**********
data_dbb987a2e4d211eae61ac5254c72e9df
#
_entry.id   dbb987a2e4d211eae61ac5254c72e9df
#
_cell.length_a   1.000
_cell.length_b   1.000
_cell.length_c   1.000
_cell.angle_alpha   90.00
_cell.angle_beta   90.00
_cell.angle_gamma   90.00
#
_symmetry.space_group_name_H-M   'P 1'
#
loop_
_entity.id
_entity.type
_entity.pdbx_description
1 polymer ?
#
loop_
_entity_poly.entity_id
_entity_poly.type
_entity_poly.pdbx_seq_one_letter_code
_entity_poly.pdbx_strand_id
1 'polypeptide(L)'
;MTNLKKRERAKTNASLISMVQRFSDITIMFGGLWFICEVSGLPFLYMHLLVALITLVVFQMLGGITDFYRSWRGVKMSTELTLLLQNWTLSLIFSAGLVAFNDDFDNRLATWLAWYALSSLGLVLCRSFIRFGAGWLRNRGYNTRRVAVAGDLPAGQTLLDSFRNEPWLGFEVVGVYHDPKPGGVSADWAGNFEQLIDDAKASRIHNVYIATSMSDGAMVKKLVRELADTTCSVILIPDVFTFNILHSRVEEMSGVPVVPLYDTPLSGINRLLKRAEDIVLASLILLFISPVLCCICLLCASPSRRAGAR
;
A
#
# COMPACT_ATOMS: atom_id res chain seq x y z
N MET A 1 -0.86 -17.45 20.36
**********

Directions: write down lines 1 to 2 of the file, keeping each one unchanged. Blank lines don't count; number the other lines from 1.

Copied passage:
data_dbb987a2e4d211eae61ac5254c72e9df
#